In an ideal world, it would be easy to lose weight. You'd try a new eating plan, go for a run, and that'd be that. While reality is slightly more complicated, running is still an effective way to lose weight, though how fast you shed those pounds depends on a number of factors.
Weight loss is a matter of simple math. You need to be in a calorie deficit, or consume fewer calories than you burn, in order to see results. The number of calories you burn in a day — also called total energy expenditure — is made up of resting energy expenditure (the calories needed for basic body functions), energy used during digestion, and energy used during physical activity. Running can help increase the calories burned part of the equation, inching you closer to the roughly 3,500-calorie deficit you'd need to create in order to lose one pound of fat. (The rate at which that happens will vary, but it's generally considered safe to lose one to two pounds per week.)
Unfortunately, there's no linear relationship between running and weight loss, because energy expenditure is based on a number of individual factors like age, sex, genetics, activity level, and more. But that doesn't mean running isn't effective for those looking to drop a few pounds. Here's why it's a great workout and how you can optimize your runs to get results.
The best type of workouts are ones you like and that you can stick to on a regular basis. Running is one exercise that requires very little equipment or money to get started. At a minimum, you need a good pair of running shoes, a stretch of road, and a little motivation. But that's just one reason it can be helpful in shifting the number on the scale.
"Pound for pound, running is one of the most efficient forms of exercise that exists," Nate Helming, cofounder of the training community The Run Experience and strength coach for the exercise tracking app Strava, told POPSUGAR. "Unlike, say, cycling where you only have to push on the pedals and can coast easily on downhills, in running, there are zero breaks — uphill, downhill, flats. That's because you not only have to produce positive forces to launch yourself up and off the ground but produce negative forces that catch and support you with every footfall and landing."
John Thornhill, an ACE-certified personal trainer and master trainer at fitness brand Aaptiv, added that "running is an excellent addition to your overall fitness routine because it strengthens your cardiovascular system, and depending on your intensity, running expands both your aerobic and anaerobic capacity."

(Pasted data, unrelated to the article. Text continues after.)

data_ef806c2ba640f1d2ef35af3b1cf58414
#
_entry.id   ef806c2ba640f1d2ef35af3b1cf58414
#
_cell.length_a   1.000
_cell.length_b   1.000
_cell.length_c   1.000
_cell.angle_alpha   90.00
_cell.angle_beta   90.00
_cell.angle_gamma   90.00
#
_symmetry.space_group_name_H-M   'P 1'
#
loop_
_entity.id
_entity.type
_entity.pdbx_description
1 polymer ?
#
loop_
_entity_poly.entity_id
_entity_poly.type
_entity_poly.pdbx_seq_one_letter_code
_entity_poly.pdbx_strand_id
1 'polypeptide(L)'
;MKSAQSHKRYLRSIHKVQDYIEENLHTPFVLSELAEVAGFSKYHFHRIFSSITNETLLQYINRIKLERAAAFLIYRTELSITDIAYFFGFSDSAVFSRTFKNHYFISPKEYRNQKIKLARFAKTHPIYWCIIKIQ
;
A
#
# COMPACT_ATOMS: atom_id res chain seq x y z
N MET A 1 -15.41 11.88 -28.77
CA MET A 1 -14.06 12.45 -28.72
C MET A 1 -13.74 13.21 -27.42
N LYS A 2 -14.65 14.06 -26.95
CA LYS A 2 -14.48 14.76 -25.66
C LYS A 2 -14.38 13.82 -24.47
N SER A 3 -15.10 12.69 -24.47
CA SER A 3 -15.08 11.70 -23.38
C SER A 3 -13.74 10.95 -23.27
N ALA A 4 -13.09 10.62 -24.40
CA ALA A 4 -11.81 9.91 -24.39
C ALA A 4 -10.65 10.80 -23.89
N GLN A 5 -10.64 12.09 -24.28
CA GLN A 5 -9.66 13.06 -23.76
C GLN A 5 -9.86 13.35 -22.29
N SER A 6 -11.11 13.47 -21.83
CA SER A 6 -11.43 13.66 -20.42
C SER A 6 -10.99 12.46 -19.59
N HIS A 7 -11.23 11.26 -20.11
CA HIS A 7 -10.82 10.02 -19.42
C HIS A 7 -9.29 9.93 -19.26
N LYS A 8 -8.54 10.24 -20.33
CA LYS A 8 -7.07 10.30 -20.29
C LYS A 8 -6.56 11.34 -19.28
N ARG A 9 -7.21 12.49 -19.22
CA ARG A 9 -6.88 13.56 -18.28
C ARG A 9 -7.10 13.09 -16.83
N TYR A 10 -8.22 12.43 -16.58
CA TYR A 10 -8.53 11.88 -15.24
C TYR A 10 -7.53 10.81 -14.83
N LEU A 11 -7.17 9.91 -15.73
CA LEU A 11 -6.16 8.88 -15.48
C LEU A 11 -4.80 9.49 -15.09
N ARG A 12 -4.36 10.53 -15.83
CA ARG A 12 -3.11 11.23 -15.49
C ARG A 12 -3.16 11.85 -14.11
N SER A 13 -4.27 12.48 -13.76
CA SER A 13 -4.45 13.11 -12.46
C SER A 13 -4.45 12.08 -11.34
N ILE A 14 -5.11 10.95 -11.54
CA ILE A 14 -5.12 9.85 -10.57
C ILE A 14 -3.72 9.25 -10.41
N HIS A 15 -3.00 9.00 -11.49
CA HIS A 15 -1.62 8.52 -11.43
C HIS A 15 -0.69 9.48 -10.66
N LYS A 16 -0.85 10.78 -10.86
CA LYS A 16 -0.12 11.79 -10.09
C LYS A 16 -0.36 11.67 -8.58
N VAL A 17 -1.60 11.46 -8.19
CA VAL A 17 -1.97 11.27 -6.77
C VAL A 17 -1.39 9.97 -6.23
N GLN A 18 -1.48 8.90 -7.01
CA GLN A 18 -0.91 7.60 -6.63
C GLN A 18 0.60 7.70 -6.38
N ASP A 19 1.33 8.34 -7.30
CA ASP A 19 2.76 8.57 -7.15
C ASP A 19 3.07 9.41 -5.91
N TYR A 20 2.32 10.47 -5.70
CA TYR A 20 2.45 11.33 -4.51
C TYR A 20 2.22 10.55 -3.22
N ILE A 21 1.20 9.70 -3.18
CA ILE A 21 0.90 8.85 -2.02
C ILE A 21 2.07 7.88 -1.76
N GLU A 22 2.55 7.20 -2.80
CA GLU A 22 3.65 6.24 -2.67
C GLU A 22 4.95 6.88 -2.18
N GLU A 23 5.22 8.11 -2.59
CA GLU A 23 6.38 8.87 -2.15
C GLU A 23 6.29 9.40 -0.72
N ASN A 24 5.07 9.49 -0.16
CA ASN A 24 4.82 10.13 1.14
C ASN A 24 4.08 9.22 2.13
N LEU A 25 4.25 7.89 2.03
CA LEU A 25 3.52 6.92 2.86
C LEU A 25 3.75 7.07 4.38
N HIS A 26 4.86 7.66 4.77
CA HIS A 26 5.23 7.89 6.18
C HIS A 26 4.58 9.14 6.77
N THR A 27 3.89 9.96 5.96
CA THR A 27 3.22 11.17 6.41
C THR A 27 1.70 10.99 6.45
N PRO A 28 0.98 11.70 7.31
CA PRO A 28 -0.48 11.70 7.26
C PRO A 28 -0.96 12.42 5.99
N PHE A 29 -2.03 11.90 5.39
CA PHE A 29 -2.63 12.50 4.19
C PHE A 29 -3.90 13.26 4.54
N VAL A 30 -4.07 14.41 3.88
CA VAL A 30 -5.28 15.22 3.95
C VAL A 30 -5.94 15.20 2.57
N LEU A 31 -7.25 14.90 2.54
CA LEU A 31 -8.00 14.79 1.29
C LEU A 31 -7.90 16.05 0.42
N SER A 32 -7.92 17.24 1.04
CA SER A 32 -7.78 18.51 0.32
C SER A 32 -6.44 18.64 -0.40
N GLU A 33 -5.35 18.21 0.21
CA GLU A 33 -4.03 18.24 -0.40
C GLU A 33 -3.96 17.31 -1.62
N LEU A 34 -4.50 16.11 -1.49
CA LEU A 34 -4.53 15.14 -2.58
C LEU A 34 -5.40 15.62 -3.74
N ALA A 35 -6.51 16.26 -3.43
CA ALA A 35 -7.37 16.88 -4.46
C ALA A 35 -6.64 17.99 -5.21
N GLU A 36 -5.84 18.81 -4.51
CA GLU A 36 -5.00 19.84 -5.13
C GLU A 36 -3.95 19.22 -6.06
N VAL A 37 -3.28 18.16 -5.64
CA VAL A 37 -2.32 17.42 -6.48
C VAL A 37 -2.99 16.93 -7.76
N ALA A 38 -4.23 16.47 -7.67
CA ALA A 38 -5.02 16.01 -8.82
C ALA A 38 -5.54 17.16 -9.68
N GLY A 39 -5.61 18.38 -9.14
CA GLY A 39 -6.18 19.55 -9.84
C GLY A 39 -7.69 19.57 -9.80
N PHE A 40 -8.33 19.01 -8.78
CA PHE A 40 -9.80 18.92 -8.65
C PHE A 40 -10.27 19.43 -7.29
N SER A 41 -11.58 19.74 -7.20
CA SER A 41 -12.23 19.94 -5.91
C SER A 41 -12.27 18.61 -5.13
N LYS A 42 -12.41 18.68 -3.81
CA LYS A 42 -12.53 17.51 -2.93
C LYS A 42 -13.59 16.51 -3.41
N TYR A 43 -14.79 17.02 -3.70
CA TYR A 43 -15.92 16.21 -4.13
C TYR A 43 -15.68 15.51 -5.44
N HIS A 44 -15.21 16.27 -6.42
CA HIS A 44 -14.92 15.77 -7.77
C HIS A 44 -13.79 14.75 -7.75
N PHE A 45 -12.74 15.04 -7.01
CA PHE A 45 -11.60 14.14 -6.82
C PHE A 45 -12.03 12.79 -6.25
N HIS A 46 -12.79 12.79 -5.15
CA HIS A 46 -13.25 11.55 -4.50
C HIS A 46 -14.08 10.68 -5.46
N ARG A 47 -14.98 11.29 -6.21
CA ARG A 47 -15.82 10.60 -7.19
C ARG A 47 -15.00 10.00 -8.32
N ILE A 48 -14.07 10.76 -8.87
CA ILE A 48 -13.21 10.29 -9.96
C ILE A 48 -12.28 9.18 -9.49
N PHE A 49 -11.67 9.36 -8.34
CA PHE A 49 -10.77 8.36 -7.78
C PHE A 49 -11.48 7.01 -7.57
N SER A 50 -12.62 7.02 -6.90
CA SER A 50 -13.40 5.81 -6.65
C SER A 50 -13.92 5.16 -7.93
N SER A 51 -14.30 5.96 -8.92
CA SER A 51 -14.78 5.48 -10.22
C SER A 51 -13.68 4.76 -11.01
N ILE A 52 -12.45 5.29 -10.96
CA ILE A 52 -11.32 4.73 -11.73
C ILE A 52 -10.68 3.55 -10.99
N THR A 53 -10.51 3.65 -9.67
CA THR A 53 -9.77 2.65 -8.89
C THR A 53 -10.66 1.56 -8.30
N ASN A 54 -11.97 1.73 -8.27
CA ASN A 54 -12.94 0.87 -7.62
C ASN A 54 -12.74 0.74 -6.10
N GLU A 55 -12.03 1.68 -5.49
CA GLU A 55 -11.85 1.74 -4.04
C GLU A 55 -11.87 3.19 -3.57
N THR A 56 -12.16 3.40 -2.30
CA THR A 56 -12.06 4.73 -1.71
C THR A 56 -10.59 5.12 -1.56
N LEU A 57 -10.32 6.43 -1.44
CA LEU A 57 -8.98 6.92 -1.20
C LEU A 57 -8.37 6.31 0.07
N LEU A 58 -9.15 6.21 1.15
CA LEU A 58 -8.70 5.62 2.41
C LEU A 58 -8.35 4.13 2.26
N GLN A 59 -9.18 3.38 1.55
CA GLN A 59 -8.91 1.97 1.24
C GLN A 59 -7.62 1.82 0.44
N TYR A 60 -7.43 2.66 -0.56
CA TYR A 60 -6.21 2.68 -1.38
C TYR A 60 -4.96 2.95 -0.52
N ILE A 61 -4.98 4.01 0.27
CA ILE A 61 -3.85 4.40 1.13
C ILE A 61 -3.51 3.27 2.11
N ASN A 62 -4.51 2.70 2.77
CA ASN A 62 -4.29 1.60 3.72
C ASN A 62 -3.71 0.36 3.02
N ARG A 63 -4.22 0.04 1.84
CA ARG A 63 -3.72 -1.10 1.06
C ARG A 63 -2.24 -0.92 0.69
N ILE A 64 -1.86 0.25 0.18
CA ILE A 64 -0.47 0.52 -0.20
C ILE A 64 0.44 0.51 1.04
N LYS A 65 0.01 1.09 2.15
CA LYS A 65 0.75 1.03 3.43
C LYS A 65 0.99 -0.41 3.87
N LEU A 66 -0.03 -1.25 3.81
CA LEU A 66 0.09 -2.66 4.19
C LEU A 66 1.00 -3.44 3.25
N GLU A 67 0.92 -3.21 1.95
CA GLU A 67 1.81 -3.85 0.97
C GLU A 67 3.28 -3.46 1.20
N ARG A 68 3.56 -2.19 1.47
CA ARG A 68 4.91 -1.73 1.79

That said, no matter how many miles you run, if you proceed to refuel afterward with several pumpkin spice doughnuts, you're not likely to reap the benefits. You've probably heard the saying, "You can't outrun a bad diet." It's important to consider both what you eat and how you move when you're trying to lose weight.
Because everyone's body is different, we expend energy differently. "Calorie burn is dependent upon each individual's intensity, age, and general health. On average, for every 10 minutes of running, you can burn anywhere from 80 to 110 calories," Thornhill told POPSUGAR.
Here's some additional good news: being a beginner may actually help you burn more calories. "The newer you are to something, the less mechanically efficient you are at it, meaning the more you'll be working to run that mile," Helming said.
If you're new to running, you're not likely to get off the couch and immediately run a 5K. For beginners, Thornhill suggests trying a walk-to-run program to build consistency before you increase the intensity and duration of your runs. (Aaptiv has several audio-based walking, walk-to-run, and race-training programs for all levels.)
As for the frequency of your workouts, "depending on your experience level, running three to four days a week is optimal with recovery days in between," Thornhill explained. "As your running time increases, be sure that you are foam rolling, stretching, recovering, and hydrating adequately."
We're an on-demand generation, used to getting everything immediately or with a push of a button, but remember that healthy, sustainable weight loss is a long game. You'll need to listen to your body and not push it beyond its limits.
"Many people start running because they want to get fit. But often, they aren't fit enough to run without injury or burnout. And there's nothing more discouraging than starting a program only to drop out a few weeks in," Helming said. "The key to any fitness and weight loss goal lies not in any individual exercise or session. It lies in your ability to keep showing up, day after day, week after week, and banking a whole heap of them. It's about building a new lifestyle around healthy habits. But none of this can be built effectively if your Achilles feels like it's going to snap off after every run."
To maximize your runs for weight loss, you'll need to work to prevent injury and mix things up as much as possible to keep your body from going into autopilot. Here are some ways to do just that:
While running can be a great addition to help along your weight-loss journey, remember that it's not a magic bullet. "In my experience, the ticket to long-lasting weight loss and health is centered around building a lifestyle that includes varied physical exercise that both feels good on the body and that you look forward to doing on a regular basis," Helming said, adding that the exercises you do should vary in difficulty.
"Different movements and modes should be explored, but running is a great pillar to center your efforts around. And you should keep doing it each and every week," he said. "While initially, it will require some serious willpower to get started, it can and will become easy and automatic! Complement this approach with good sleep, regular hydration, and fresh, healthy, local food with ingredients your grandmother would recognize, and you'll be well on your way."